Marithé and François Girbaud’s Last Supper
In February 2005, Marithé and François Girbaud scandalised Milan (mainly its advertising watchdog) by depicting a female version of Leonardo da Vinci’s The Last Supper. The 12 women in the brand’s signature casual-chic attire and one topless, faceless man barely raised an eyebrow in New York and Paris but the Istituto di Autodisciplina Pubblicitaria declared that ‘[t]his kind of image, with a high concentration of theological symbols [the dove, the chalice and the position of the fingers of the female Christ], cannot be recreated and parodied for commercial ends without offending the religious sensitivities of at least part of the population.’
Julia Roberts’ Skin
When it comes to crossing advertising standards agencies, L’Oréal is a repeat offender. In July 2011, campaigns featuring Julia Roberts and Christy Turlington for Lancôme and Maybelline foundations were banned in the UK because of their misleading use of digital enhancement. The complaint against them was brought by Jo Swinson, a former British MP and long-time campaigner against overly airbrushed imagery, and upheld by the Advertising Standards Agency (ASA), even though it wasn’t allowed to see pre-production pictures because of contractual obligations with the movie star and supermodel. Campaigns featuring Penelope Cruz in 2007 and Rachel Weisz in 2012 were also banned for similar reasons.
Natalie Portman’s Eyelashes
L’Oréal has struggled to learn from its own mistakes in the digital exaggeration department but it has enthusiastically gone after competitors who have been up to the same tricks. In October 2012, the cosmetics giant lodged a complaint with the ASA against a magazine advertising campaign in which Natalie Portman sported Dior mascara that was said to deliver a ‘spectacular volume-multiplying effect, lash by lash.’ In fact, the Oscar-winning actress’ voluminous lashes were a result of post-production Photoshop, which the fashion house claimed its customers expected in minimal amounts. Nevertheless, the ASA ruled that the campaign ‘misleadingly exaggerated the likely effects of the product.’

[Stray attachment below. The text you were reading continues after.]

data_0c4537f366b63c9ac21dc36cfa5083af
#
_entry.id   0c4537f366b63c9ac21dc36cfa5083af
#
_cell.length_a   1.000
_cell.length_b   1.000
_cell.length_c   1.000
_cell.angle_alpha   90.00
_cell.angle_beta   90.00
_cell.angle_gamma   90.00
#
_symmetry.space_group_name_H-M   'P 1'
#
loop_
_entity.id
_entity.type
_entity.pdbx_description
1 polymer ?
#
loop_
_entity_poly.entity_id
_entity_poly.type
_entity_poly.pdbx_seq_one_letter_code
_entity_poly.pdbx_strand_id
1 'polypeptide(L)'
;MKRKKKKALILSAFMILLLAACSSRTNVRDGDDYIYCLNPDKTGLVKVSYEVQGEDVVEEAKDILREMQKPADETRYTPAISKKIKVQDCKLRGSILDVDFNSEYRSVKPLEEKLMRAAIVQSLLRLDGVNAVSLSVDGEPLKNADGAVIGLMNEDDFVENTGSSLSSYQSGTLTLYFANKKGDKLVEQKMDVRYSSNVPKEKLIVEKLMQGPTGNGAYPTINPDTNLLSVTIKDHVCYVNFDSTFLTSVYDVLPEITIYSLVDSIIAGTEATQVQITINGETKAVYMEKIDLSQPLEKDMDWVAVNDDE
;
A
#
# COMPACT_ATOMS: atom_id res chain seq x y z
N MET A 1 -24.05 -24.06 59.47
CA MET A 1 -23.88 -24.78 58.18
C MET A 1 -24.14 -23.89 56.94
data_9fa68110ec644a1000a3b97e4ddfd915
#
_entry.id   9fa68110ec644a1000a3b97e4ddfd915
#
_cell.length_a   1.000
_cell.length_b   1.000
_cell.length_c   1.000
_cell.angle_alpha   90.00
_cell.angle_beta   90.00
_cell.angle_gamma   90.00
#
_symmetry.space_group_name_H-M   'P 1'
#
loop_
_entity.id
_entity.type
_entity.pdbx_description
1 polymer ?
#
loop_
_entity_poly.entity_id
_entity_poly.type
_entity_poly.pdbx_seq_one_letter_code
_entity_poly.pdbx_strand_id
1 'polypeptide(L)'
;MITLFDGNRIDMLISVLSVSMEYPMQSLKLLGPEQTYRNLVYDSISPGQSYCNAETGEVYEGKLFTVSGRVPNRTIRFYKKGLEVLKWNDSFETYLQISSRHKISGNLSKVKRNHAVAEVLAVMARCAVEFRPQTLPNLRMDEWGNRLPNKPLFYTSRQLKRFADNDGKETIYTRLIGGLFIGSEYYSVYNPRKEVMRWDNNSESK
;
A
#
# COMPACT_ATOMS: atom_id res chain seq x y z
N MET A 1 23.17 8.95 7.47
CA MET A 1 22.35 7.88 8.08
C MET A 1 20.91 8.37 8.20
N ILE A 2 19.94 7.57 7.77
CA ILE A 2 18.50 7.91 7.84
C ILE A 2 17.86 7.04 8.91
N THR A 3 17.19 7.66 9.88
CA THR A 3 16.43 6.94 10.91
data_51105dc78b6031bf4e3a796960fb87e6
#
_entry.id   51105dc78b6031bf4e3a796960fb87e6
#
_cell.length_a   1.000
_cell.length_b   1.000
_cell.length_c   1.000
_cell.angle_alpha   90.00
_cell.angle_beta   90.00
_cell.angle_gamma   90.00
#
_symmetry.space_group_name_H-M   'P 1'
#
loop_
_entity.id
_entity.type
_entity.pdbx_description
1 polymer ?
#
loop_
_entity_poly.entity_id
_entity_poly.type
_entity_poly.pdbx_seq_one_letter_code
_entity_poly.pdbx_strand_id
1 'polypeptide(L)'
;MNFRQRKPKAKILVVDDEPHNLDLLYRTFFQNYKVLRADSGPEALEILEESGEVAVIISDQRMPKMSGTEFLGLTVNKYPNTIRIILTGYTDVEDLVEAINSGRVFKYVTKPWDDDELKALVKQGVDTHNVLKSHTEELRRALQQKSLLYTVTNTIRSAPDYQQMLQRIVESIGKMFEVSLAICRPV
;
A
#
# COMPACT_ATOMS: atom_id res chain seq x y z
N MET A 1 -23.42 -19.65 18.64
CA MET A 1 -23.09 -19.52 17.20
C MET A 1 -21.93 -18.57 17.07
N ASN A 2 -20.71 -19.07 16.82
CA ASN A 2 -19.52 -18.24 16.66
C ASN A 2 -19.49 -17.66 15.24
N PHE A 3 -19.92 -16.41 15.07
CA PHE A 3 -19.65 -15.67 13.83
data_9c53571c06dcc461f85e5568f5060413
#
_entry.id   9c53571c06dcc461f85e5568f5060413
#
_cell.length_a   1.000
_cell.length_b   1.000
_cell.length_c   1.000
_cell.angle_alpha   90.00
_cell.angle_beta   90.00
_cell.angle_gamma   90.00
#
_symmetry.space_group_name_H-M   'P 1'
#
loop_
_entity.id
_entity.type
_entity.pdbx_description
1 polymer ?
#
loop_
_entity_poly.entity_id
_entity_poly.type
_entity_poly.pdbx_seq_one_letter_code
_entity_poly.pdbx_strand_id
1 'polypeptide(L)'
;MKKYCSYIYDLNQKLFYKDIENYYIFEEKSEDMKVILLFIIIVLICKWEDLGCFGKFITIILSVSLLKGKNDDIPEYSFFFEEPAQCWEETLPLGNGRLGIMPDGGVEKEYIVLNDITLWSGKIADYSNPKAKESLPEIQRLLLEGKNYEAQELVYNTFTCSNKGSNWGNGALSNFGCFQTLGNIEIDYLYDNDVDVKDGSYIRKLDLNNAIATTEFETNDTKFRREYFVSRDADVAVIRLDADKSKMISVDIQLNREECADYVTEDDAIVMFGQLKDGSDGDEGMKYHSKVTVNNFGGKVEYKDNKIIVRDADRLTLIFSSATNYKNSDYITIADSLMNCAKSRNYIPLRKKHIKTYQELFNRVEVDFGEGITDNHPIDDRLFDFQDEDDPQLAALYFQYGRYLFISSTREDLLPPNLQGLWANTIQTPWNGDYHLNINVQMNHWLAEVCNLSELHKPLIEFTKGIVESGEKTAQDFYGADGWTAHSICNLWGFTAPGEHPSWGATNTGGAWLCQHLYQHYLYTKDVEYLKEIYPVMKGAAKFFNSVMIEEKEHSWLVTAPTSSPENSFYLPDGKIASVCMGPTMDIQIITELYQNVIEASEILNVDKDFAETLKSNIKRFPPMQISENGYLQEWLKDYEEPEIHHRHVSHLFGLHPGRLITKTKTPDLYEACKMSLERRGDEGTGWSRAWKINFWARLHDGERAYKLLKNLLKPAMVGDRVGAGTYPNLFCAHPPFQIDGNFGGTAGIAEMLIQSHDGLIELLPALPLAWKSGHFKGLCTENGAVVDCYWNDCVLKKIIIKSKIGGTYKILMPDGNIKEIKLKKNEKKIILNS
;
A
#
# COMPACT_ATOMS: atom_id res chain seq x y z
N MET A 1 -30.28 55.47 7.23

Keira Knightley’s Kinky Boots
As perfume adverts go, Keira Knightley’s turn for Coco Mademoiselle in February 2013 was tame. But when the ASA received a complaint after it appeared during the commercial break of a screening of Ice Age 2, it was banned due to its ‘sexually suggestive’ nature. Chanel argued that Knightley was ‘playful and sensual’ rather than ‘overtly sexual’ and cited the fact that ‘[t]he photographer helped the actress remove her boots, rather than her clothes, as part of a wardrobe change’ as a mitigating factor. However, the ASA condemned the ‘clear sexual tension’ between the pair: kudos to Keira, hard luck for Chanel.
Louis Vuitton’s Prostitution Chic
Louis Vuitton became embroiled in controversy in March 2013 when a promotional video for its autumn/winter collection, produced by Love magazine, showed models including Cara Delevingne and Georgia May Jagger soliciting passersby in dark Parisian alleyways in nothing but lingerie and fur coats. The obvious glamorisation of prostitution was roundly decried in France. A line in Libération best summarised the national reaction: ‘What indecency, ignorance and indifference to play with the fantasy of porn chic: the social condition of the vast majority of prostitutes has nothing enviable, nothing fancy, nothing happy about it.’ The brand pointedly distanced itself from the externally created clip.
Saint Laurent’s Ultra-Skinny Models
In June 2015, the ASA deemed a campaign by (Yves) Saint Laurent in Elle magazine ‘irresponsible’ for featuring a model who appeared to be ‘unhealthily underweight.’ The agency stated that ‘the model’s pose [lying prone on the floor] and the particular lighting effect in the ad drew particular focus to the model’s chest, where her rib cage was visible and appeared prominent, and to her legs, where her thighs and knees appeared a similar width, and which looked very thin, particularly in light of her positioning and the contrast between the narrowness of her legs and her platform shoes.’ The brand, previously the subject of a petition signed by nearly 50,000 people urging it not to use excessively thin models, chose not to provide a detailed defence.
Saint Laurent’s Neo-Porno Chic
In March 2017, Saint Laurent’s latest venture in publicity via controversy (a strategy which dates back to the eponymous designer’s nude fragrance campaign in 1971) precipitated a citywide ban on advertisements that include ‘any form of discrimination on grounds of ethnic origin, national origin, religion, sex or age that undermines human dignity.’ The campaign was previously deemed to have ‘uncontestably breached’ the standards of France’s advertising authority, the ARPP, and was said by Raphaëlle Rémy-Leleu, the spokesperson for France’s leading women’s rights group, Osez le féminisme! (Dare to be Feminist!), to ‘tick all the sexist boxes. The women are objectified, hypersexualized, and put in submissive positions.’